I also like to blame video games for altering my outlook on what I want to do. Video games make it easy to accomplish literally anything in the game world you want. It’s a matter of dedication and time but in such a way that you can actually make progress. All of my skills in Stardew Valley are maxed out: IRL you can never max out every possible skill available. Hell, even in games like Skyrim you can still do certain things outside of your expertise. Even a wizard-mage-magical person can shoot a bow and kill things, just not very well. And even if you can’t do everything in a single play through you can always play multiple characters and accomplish everything the game world has for you to accomplish. There is no choice of “What do I want to do?” because you can do everything.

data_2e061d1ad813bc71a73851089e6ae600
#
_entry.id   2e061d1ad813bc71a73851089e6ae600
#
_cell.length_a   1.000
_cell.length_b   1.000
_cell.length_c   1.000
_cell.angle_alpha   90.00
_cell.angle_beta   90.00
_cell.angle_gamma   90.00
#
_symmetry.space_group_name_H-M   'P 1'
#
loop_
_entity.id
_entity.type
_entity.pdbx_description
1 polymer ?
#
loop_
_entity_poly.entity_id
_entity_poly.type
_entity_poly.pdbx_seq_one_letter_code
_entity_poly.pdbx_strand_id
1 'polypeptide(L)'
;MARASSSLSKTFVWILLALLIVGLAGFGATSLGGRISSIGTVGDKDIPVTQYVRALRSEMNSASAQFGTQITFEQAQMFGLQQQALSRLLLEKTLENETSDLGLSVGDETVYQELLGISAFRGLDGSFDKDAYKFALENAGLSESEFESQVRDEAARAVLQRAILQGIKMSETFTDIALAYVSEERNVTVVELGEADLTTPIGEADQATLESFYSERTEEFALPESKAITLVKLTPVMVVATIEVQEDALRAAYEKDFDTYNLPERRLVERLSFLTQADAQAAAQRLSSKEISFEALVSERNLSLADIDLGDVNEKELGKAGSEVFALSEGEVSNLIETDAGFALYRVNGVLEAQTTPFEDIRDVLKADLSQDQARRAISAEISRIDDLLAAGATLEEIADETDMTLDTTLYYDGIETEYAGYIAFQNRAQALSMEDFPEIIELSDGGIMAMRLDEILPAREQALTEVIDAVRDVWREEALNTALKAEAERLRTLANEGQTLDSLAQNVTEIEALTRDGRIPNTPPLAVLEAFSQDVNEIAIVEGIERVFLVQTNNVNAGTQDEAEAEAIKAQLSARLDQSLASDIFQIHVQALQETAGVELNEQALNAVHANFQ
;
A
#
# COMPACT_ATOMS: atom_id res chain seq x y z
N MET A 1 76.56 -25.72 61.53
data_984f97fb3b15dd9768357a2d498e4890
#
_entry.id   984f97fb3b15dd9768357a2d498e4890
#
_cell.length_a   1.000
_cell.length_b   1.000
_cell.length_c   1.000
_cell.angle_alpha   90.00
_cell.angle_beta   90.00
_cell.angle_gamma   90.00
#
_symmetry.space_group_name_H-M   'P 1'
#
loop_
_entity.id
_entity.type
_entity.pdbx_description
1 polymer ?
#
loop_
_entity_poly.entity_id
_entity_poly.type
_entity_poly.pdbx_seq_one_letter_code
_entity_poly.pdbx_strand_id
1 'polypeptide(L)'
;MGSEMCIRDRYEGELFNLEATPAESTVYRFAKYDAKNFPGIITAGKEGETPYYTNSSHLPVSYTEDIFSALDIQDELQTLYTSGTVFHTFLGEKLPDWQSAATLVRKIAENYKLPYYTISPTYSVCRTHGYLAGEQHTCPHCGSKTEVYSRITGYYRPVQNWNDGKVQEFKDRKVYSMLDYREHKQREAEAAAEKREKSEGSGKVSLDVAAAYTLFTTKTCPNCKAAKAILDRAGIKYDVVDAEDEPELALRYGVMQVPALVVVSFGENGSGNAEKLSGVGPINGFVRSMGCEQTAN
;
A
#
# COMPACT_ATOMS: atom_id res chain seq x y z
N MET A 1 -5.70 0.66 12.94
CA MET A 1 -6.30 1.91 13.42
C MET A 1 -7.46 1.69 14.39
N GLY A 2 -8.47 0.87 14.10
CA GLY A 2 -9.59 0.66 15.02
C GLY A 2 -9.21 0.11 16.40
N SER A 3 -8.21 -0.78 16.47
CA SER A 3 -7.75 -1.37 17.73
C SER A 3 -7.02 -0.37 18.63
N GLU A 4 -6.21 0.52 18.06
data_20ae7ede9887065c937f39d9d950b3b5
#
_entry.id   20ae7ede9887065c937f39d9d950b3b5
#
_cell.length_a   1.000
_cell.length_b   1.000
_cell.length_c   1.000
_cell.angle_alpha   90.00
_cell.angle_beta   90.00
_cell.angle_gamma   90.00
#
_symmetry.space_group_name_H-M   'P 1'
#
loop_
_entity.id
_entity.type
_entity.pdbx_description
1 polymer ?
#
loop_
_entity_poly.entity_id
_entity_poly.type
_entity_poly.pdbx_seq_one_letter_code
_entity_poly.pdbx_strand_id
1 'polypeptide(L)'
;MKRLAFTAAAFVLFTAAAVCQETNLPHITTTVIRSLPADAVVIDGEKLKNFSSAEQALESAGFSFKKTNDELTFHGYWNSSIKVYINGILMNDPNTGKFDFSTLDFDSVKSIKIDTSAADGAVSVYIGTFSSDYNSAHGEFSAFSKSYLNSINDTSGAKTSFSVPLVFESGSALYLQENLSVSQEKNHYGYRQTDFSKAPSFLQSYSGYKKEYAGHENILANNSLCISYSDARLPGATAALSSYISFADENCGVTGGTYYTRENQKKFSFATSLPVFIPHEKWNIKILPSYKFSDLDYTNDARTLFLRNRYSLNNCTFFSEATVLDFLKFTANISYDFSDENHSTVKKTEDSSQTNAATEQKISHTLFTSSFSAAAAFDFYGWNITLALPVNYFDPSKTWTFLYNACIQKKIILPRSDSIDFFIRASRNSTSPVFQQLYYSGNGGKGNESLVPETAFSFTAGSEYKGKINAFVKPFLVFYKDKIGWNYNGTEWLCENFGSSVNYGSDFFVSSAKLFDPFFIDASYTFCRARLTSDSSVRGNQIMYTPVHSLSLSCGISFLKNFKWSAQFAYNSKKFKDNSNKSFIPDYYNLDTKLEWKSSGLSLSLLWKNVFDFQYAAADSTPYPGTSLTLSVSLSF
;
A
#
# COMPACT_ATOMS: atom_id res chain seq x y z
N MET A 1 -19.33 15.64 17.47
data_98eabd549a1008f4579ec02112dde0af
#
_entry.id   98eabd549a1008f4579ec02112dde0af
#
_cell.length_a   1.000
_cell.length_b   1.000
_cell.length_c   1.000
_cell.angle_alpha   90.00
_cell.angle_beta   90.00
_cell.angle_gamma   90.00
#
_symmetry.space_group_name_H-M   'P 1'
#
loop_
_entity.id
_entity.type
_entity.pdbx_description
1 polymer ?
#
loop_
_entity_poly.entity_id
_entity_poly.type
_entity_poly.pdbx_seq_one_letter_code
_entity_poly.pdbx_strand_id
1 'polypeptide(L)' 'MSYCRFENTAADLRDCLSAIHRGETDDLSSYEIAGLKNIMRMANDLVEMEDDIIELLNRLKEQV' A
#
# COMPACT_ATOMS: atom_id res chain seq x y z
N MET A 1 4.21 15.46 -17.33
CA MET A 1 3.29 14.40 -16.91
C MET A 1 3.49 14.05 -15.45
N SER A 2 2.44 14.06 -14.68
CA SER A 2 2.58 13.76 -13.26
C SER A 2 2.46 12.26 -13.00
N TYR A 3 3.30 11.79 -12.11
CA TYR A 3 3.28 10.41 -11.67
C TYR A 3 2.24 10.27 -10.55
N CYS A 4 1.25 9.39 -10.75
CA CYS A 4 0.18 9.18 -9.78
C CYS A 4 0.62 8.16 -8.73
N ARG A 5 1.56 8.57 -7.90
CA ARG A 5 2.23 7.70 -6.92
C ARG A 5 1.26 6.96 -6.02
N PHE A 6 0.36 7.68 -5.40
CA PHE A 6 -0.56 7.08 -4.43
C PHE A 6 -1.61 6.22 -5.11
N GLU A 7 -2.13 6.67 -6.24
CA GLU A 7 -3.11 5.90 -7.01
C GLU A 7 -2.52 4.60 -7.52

Real life forces you to actually pick the things you want to do, and hell if there aren’t too many interesting things to do. I want to write fiction and nonfiction. I want to blog. I want to fly airplanes. I want to make music. I want to paint or something. I want to put solar panels all over the house. I want to read and listen to music and go sit outside and enjoy nature. I want to stop climate change. I want to start a grilled cheese food truck. I want to live in the woods. I want to be a Buddhist monk. But there are only 24 hours in the day, 365 days in a year, and a finite amount of years left in my life. I physically can’t do nearly everything I want to do, and narrowing things down seems like an affront to the variety of things that life has to offer. It’s not so much that there is nothing I want to do, in fact there is too much to do that I’m paralyzed by the choices offered to me! I guess it’s a good problem to have but dammit if knowing that I’ll never get to experience all the things I want to do doesn’t feel awful. I hate deciding. I hate making choices. Especially when these choices involve things as important as choosing what to do with the time given to me. If only I could choose to have more time. But that’s kinda like what the Genie in Aladdin said about wishing for more wishes. You can’t do it, it’s illegal.